Once I gave notice at Comcast, there were another 3 months of hiring contractors and developing the site as well as fundraising before we launched in late 2009.  Until recently, it was just I along with Erin (my co-founder who is only part-time).  I worked out of a home office but was constantly on the road talking to other entrepreneurs, investors, advisors, anyone really.  It can get lonely in a solo office!  Given my MBA along with my fairly diverse work background (finance, sales, marketing, customer service, product marketing, etc) I never felt I lacked the skills to start the business.  I was also confident that I could raise the necessary funds given my network and the people who believed in me.  So I would say the biggest challenge early on is riding that roller coaster that happens with every start-up.  Some mornings you wake up and feel on top of the world – you acquired customers, you raised more money and you got a great PR hit.  Other mornings you can feel very alone and wonder if you’ve made the right decision.  I worked through those downs or moments of doubt by having a trusted group of advisors – many of them fellow entrepreneurs or VCs.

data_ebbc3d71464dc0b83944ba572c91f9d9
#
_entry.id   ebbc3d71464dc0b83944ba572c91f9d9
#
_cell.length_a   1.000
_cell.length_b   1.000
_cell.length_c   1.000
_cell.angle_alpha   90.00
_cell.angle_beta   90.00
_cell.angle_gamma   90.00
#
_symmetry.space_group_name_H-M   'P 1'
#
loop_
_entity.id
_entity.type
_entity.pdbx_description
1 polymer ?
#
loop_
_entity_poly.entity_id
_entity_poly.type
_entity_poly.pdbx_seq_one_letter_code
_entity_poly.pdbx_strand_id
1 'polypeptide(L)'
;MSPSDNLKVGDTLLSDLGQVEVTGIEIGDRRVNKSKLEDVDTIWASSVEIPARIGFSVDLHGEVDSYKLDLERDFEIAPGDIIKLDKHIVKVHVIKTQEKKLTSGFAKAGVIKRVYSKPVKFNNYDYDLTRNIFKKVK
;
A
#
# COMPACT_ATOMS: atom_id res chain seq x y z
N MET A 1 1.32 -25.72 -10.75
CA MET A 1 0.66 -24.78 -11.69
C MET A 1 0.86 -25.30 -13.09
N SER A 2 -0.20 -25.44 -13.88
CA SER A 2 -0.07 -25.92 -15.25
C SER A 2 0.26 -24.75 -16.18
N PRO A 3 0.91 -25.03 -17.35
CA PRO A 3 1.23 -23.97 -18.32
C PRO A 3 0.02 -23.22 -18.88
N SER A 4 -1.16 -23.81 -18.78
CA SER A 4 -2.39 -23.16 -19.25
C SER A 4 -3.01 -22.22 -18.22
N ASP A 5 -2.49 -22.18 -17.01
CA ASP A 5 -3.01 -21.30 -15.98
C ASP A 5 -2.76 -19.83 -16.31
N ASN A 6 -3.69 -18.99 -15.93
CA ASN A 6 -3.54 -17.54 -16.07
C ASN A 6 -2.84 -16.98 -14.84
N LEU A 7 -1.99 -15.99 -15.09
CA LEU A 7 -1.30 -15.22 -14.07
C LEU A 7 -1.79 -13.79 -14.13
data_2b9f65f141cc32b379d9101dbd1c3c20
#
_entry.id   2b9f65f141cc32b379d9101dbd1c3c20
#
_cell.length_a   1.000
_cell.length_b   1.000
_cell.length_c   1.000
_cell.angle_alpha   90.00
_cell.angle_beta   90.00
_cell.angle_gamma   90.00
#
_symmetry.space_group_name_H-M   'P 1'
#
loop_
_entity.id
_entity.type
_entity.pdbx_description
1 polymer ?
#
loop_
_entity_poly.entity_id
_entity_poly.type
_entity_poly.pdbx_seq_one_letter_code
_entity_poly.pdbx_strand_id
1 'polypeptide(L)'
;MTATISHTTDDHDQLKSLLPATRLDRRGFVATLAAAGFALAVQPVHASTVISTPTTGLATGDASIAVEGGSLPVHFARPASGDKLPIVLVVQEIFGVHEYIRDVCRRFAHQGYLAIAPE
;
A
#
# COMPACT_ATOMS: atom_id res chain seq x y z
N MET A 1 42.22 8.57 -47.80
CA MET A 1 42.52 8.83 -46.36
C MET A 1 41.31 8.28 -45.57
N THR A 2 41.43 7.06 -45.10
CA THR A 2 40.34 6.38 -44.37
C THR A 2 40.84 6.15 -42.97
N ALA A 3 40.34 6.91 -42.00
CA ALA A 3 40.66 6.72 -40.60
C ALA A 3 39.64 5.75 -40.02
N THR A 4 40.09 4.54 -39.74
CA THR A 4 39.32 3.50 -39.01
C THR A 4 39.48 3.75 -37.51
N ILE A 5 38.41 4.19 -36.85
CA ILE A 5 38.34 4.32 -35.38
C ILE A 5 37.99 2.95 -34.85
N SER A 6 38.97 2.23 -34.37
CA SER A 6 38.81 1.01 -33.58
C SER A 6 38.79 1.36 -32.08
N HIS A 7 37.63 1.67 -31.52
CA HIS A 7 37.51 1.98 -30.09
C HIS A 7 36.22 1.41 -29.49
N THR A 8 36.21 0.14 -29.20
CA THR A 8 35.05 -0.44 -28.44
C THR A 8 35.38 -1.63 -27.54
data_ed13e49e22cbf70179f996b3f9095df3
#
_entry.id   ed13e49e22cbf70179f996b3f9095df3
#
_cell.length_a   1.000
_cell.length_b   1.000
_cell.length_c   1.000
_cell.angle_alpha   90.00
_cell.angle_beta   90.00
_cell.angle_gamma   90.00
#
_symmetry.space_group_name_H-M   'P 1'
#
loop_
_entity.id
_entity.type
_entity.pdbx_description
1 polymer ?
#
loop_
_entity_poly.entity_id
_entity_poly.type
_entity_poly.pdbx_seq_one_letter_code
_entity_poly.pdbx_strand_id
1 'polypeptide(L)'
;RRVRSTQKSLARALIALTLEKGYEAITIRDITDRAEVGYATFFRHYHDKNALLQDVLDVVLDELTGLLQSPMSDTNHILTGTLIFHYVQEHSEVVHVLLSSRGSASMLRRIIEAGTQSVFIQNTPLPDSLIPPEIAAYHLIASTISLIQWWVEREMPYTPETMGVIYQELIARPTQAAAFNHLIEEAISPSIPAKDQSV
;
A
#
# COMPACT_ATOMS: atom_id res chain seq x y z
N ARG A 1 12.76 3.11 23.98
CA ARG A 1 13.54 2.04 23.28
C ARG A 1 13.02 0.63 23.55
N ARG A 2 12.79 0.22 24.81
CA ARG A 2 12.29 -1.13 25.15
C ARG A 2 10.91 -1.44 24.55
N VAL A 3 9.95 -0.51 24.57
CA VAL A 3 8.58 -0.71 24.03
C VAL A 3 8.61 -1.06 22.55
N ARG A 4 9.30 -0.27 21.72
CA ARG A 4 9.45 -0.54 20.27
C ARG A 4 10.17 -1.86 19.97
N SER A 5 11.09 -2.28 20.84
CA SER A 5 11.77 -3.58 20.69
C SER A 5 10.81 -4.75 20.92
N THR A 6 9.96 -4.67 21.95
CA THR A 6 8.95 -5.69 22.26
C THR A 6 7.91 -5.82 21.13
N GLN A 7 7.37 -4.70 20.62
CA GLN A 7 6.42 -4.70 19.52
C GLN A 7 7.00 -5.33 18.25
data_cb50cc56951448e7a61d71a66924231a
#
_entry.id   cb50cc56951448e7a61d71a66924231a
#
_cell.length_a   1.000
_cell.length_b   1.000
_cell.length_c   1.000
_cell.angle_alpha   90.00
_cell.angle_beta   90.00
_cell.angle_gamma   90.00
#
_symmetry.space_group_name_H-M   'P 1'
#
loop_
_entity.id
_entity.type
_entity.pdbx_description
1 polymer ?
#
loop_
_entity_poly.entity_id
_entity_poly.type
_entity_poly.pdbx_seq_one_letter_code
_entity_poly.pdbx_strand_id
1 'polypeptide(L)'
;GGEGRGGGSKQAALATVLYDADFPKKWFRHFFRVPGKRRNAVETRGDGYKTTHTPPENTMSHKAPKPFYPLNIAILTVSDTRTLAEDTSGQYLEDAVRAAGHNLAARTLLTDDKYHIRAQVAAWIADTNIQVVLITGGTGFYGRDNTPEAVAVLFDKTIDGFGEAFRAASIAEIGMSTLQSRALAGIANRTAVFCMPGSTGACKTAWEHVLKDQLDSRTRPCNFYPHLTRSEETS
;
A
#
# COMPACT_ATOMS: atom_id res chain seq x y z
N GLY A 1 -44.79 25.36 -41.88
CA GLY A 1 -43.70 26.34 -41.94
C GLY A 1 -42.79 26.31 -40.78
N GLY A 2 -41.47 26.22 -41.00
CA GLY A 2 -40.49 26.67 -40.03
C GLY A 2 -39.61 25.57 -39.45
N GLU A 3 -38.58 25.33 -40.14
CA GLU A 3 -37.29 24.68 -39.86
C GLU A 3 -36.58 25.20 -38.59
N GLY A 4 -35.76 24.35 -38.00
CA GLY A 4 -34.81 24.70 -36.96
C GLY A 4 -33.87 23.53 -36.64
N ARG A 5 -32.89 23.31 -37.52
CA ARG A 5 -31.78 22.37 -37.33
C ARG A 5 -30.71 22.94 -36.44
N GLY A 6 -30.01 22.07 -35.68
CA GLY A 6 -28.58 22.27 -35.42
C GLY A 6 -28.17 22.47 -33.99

DD: What are your tips for employees who want to be entrepreneurs?

EG: Here is my advice (for what it is worth)!

1) Don’t over-think things.  You really don’t need the ultimate business plan before launch.  You certainly want to figure out the strategy, budget, marketing plan, etc but things will change so quickly that it makes no sense to spend too much time on a set business plan.  I have yet to hear of a company that came even close to their projections (either over or under) and often companies end up stumbling into their business model after trying something else.

2) Don’t feel that you need to do it alone.  You may want to consider finding a co-founder (even if they are not a partner, such is my case) that has complementary strengths.  If you don’t want a co-founder, at least pull together a Board of Advisors who can give you advice, support and connections when needed.